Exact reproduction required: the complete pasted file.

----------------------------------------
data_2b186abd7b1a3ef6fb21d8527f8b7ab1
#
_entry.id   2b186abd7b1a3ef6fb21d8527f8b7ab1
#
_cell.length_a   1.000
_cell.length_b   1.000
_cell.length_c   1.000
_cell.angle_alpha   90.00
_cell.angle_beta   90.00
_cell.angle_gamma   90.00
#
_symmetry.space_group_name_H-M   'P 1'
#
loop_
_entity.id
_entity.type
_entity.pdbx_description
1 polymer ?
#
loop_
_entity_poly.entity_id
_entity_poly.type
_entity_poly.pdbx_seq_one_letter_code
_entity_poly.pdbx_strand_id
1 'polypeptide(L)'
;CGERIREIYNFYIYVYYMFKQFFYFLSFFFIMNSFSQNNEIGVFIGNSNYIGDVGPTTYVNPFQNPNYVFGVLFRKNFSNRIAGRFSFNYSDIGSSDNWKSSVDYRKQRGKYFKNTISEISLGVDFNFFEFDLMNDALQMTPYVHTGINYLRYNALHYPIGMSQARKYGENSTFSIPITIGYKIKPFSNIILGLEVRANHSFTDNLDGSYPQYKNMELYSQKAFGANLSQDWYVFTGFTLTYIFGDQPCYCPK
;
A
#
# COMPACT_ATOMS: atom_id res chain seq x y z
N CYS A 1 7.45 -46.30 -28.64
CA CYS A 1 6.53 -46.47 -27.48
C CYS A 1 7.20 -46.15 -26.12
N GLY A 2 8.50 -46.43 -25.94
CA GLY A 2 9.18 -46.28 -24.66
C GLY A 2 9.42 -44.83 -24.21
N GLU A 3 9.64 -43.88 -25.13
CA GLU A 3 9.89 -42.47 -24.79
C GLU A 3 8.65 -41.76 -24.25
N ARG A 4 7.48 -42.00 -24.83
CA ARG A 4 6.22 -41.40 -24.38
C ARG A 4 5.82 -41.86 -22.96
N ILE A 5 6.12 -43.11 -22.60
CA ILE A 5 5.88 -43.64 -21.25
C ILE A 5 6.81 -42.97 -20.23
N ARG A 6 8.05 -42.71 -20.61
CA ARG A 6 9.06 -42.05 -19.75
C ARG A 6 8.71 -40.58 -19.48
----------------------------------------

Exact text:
data_2b186abd7b1a3ef6fb21d8527f8b7ab1
#
_entry.id   2b186abd7b1a3ef6fb21d8527f8b7ab1
#
_cell.length_a   1.000
_cell.length_b   1.000
_cell.length_c   1.000
_cell.angle_alpha   90.00
_cell.angle_beta   90.00
_cell.angle_gamma   90.00
#
_symmetry.space_group_name_H-M   'P 1'
#
loop_
_entity.id
_entity.type
_entity.pdbx_description
1 polymer ?
#
loop_
_entity_poly.entity_id
_entity_poly.type
_entity_poly.pdbx_seq_one_letter_code
_entity_poly.pdbx_strand_id
1 'polypeptide(L)'
;CGERIREIYNFYIYVYYMFKQFFYFLSFFFIMNSFSQNNEIGVFIGNSNYIGDVGPTTYVNPFQNPNYVFGVLFRKNFSNRIAGRFSFNYSDIGSSDNWKSSVDYRKQRGKYFKNTISEISLGVDFNFFEFDLMNDALQMTPYVHTGINYLRYNALHYPIGMSQARKYGENSTFSIPITIGYKIKPFSNIILGLEVRANHSFTDNLDGSYPQYKNMELYSQKAFGANLSQDWYVFTGFTLTYIFGDQPCYCPK
;
A
#
# COMPACT_ATOMS: atom_id res chain seq x y z
N CYS A 1 7.45 -46.30 -28.64
CA CYS A 1 6.53 -46.47 -27.48
C CYS A 1 7.20 -46.15 -26.12
N GLY A 2 8.50 -46.43 -25.94
CA GLY A 2 9.18 -46.28 -24.66
C GLY A 2 9.42 -44.83 -24.21
N GLU A 3 9.64 -43.88 -25.13
CA GLU A 3 9.89 -42.47 -24.79
C GLU A 3 8.65 -41.76 -24.25
N ARG A 4 7.48 -42.00 -24.83
CA ARG A 4 6.22 -41.40 -24.38
C ARG A 4 5.82 -41.86 -22.96
N ILE A 5 6.12 -43.11 -22.60
CA ILE A 5 5.88 -43.64 -21.25
C ILE A 5 6.81 -42.97 -20.23
N ARG A 6 8.05 -42.71 -20.61
CA ARG A 6 9.06 -42.05 -19.75
C ARG A 6 8.71 -40.58 -19.48